March 2020 obviously brought the world to a screeching halt with the arrival of the COVID-19 pandemic. This pushed back any plans for another embryo transfer until it was safe. We finally felt ready in the summer of 2020, and we scheduled our embryo transfer for August. It was almost 1 year to the day from the second embryo transfer that ended so painfully. The pregnancy test came back positive, and the HCG levels were perfect. This was it. It had to be after all the heartache. Early in September, we were scheduled to have an ultrasound and my sister called me the night before in a panic. She was bleeding heavily. I collapsed to the floor and cried. I couldn’t believe what I was hearing. The drive down the following morning felt like a funeral. We had been here before and were sure that it was over. My husband stayed strong for us both, but I know he felt the same. We went into the room, and because of the pandemic, we had Matt on FaceTime. Kristin explained the bleeding and the doctor wanted to take a look. I could see the computer screen, but Kristin couldn’t. As soon as the image popped up, I saw the most incredible sight of my life. A fluttering heartbeat! Our little one was bouncing around and growing strong. Tears of joy spilled down our faces and the funeral we thought we were having turned into a party. My dad had taken a ride down with my sister so she wouldn’t be alone while her husband worked. We celebrated with coffee (decaf for Kristin of course) and donuts in the parking lot.
My birthday looked very different in 2020. We were discharged from the fertility clinic and what a present that was. We were on our way to becoming parents. The process began to feel more normal as we started seeing Kristin’s OB/GYN. Our baby, or our little girl as we now knew, was growing rapidly and the dream started feeling like it was really going to come true. While it was sad sometimes to not experience the pregnancy directly, my sister made us part of every moment. We celebrated the first kicks, listened to the heartbeat, took pregnancy announcement pictures and she even played clips of us reading and singing to the baby every night.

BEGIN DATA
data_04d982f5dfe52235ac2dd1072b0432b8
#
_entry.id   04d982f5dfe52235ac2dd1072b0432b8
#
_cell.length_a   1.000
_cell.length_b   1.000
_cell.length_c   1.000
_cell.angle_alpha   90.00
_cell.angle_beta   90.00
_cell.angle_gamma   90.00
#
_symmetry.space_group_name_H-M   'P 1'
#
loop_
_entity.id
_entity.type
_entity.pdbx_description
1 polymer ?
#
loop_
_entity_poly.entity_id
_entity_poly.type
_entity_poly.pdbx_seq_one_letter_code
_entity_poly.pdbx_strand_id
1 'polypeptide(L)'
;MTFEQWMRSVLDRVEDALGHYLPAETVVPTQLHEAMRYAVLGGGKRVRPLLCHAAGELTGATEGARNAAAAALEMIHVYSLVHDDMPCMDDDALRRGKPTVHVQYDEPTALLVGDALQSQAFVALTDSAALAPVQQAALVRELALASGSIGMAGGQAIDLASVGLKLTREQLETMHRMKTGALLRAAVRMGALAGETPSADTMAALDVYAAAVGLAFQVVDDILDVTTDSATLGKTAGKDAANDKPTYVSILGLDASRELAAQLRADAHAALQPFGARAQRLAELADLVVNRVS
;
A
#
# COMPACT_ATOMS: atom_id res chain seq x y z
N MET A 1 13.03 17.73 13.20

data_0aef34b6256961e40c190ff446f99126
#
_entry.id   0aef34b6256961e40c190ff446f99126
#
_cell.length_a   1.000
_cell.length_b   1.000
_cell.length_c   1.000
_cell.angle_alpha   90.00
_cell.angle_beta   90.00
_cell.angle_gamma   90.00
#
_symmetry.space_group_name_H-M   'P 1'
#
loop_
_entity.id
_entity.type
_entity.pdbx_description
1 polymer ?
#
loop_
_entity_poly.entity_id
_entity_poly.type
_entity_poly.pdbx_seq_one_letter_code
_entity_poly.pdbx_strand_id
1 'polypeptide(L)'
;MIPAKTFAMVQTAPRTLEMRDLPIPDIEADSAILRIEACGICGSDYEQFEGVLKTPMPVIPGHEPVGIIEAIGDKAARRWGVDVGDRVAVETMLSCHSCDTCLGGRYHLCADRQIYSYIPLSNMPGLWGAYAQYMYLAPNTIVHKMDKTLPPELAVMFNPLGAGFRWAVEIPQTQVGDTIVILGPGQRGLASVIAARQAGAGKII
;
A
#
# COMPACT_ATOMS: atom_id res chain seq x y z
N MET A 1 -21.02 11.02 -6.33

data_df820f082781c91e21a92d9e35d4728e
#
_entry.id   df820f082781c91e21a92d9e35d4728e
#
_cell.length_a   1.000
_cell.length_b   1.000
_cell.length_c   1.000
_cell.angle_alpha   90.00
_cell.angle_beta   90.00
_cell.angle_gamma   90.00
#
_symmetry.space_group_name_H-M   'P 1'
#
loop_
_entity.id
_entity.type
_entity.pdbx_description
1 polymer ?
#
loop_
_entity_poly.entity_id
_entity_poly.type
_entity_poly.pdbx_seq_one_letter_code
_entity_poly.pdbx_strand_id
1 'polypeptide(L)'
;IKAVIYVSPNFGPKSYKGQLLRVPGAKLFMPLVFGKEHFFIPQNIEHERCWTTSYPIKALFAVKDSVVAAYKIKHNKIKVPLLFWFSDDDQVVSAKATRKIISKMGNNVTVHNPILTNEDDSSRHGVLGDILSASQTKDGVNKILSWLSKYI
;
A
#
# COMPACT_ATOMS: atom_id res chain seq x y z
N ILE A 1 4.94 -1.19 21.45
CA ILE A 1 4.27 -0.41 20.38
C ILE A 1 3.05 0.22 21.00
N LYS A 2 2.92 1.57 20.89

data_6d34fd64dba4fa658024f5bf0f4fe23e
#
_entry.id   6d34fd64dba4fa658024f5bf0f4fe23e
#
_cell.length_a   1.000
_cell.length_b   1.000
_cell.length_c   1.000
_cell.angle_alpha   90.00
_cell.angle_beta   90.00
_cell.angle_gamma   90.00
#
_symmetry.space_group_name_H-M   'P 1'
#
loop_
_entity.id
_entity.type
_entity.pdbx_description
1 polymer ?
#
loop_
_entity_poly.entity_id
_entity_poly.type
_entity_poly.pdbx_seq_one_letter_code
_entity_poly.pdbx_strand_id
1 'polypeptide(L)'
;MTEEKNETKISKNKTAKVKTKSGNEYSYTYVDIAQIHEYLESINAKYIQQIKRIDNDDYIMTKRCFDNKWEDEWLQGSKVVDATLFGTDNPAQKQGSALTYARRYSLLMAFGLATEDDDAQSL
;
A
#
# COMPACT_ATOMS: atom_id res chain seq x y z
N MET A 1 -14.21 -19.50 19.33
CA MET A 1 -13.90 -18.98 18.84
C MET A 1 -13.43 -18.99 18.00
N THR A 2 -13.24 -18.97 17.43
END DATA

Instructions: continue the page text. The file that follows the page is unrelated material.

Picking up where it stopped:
It wasn’t “normal,” but my life has been anything but normal anyway. It is our story and I love every second of it because it brought us our daughter.
On April 22, 2021, we went to the hospital for the scheduled C-section. We were finally going to meet our miracle baby. Ironically, Kristin’s water broke while we were waiting to go into the operating room, so this baby was coming that day whether we scheduled it or not. She really wanted to be an Earth Day baby, I guess. I accompanied Kristin in the delivery and Matt had to wait in the hallway because of hospital regulations.
Hannah Kristin Della Rosa arrived at 12:08 pm on 4/22/21.
We chose her name because Hannah is the patron saint of infertility in the bible, and Hannah was blessed by God with a child even after being deemed infertile. Of course, her middle name honors her aunt who delivered her safely into our arms. As soon as our sweet girl was born, the doctor dropped the curtain covering Kristin and my life changed forever. She made me a mom. Sure, I didn’t carry her, feel her kick, or breastfeed her, but I am her mom, and I am so proud that we never gave up. We prayed for her for so long and she was worth every bit of the wait.
We couldn’t have done it without the support and guidance of our families, doctors, friends, and the Livestrong fertility program that jump-started the process.
As Hannah grows up, I want her to know how wanted and loved she was long before she even arrived. I want her to know that her Aunt Kristin gave us the most wonderful gift and that sometimes, families are built in different ways. That is what is so beautiful about our story. The journey may not be what we envisioned 10 years ago, but Hannah is here. The best views come after the hardest climbs.
-Kelly Della Rosa
Cancer Survivor, Livestrong Leader, Hannah’s Mom